Health: After amputation, there is more stress put on the remaining legs. The dog needs to be strong enough to bear this weight. If there are signs of arthritis or any other joint weaknesses, your hound could have difficulty with only three legs. If itís a front leg amputation, your hound will need to thrust his/her neck upwards in order to hop. After recovery, many dogs actually find this movement easy. But if there is any stiffness or arthritis in the neck, it can be difficult or painful. Your hound should be in good physical condition to adapt to the new way of moving.

Age: Age can be relative in greyhounds depending on their health, lifestyle, and background. You could have an 8-year-old who had a rough life and seems very old. Or you could have a 10-year-old that is very healthy and active and acts like a 3-year-old. Regardless of age, the young at heart have an edge to make it through recovery due to their physical and emotional strength.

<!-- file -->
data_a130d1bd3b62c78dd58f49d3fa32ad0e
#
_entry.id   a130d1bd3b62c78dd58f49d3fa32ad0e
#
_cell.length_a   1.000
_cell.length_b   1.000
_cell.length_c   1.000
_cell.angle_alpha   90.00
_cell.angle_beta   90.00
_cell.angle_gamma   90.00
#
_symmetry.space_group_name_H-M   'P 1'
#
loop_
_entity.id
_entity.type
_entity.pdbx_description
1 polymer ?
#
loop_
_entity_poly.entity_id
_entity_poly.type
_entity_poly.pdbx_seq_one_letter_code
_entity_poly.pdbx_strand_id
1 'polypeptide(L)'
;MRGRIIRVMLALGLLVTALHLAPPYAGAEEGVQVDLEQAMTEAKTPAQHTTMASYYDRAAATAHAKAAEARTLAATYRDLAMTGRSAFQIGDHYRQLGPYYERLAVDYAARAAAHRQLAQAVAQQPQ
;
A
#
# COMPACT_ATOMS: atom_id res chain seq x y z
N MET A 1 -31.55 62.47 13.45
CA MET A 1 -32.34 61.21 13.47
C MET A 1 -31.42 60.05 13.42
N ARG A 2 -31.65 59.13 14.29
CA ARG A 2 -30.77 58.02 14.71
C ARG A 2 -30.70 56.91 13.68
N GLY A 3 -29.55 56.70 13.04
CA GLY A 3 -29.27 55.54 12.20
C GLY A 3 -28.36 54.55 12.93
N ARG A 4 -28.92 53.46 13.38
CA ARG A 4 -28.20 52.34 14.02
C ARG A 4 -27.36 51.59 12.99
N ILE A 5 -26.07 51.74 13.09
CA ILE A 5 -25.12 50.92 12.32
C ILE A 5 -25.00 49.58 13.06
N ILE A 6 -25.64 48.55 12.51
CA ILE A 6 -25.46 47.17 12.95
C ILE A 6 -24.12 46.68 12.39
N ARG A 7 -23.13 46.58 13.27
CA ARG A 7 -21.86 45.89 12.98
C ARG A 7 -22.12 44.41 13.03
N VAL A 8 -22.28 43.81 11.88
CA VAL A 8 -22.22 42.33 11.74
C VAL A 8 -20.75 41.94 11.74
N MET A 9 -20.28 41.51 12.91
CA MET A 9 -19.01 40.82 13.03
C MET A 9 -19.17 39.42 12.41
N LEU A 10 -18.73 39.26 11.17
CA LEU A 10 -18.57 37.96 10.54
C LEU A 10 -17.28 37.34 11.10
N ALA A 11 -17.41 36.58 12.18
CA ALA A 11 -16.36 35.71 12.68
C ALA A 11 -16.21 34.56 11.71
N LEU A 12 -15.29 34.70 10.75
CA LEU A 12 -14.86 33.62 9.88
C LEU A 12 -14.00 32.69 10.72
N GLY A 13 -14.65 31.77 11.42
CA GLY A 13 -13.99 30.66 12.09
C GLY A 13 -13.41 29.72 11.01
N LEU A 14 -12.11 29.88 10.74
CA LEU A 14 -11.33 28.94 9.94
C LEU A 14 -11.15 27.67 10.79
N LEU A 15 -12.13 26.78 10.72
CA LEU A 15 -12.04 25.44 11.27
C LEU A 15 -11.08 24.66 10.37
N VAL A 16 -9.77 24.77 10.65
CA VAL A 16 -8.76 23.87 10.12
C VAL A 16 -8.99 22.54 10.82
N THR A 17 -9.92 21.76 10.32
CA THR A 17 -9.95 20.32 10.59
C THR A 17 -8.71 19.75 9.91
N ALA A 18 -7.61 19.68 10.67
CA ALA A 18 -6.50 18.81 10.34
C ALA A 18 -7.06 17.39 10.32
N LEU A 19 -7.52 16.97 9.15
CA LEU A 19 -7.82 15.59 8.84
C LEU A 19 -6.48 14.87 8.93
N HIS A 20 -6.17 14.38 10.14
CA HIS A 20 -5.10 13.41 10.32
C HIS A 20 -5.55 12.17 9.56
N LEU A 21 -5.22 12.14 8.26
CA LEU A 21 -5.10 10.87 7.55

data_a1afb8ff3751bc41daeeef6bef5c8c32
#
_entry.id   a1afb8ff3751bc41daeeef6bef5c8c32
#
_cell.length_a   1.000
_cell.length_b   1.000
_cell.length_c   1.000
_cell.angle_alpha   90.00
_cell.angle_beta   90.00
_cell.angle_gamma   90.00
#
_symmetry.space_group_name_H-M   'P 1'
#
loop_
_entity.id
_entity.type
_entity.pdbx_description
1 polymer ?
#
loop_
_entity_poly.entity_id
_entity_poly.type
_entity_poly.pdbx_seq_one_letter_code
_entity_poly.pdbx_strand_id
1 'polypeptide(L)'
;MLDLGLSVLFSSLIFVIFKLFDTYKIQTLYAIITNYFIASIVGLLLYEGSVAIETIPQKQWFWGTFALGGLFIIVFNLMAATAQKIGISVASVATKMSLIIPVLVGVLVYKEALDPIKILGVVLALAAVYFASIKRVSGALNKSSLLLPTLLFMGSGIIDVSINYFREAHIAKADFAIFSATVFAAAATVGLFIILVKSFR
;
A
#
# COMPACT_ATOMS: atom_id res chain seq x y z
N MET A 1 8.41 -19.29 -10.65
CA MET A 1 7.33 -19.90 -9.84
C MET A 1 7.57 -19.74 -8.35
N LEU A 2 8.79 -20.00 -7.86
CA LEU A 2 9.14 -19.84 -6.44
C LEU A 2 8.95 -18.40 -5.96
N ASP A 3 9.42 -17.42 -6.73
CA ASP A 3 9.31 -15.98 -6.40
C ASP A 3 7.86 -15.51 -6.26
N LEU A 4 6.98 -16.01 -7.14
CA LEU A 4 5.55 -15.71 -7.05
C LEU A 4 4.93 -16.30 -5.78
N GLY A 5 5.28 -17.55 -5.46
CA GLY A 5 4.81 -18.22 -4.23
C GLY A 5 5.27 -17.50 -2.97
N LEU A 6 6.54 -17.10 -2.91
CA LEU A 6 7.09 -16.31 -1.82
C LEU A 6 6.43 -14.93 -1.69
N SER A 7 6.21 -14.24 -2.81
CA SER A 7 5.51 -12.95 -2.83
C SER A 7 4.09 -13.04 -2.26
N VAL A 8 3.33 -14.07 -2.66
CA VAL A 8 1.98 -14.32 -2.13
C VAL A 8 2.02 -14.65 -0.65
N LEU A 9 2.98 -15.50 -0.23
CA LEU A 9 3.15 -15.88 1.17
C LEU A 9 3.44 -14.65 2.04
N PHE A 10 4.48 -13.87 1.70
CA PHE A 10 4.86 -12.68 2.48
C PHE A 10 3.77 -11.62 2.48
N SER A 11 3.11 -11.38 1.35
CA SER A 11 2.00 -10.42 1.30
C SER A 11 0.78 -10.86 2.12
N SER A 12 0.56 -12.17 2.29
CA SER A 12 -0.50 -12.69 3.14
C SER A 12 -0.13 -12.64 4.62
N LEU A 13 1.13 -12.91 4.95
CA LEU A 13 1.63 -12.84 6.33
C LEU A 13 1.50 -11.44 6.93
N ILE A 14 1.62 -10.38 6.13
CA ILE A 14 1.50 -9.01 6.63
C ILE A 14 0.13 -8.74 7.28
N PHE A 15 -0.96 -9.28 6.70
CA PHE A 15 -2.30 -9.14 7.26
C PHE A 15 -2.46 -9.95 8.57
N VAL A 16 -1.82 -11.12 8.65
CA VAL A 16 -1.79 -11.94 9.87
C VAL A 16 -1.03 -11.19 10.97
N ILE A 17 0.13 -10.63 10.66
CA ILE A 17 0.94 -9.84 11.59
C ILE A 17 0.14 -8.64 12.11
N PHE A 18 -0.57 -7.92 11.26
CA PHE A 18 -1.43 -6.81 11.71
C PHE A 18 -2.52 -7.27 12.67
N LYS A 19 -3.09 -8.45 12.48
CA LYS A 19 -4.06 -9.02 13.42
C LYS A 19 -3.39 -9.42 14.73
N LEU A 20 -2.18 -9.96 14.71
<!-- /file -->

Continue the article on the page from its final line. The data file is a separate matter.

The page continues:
The reality is that an amputation will only buy a certain amount of time, so the potential remaining life of your hound should be a consideration. Some amputations may only get three to six months of life extension, while others have gone as long as 2 to 3 years. No one will be able to give you a personal guarantee of the future, so you must resolve not to know.

Personality: If your greyhound has a lot of life spark and loves to sing and dance, s/he will most likely want to get back in the game after surgery no matter what. This personality type is extremely self-motivated and continues to work at something until it happens. They may experience less emotional stress during recovery due to their internal fire and focus. On the other hand, the passive personality may require more outside influence and motivation from you to cope with recovery. This personality could also be prone to more emotional episodes and even some depression. You will want to recognize and know that your hound may need extra emotional support. Knowing your houndís personality will help understand how s/he may react. Prepare to respond appropriately.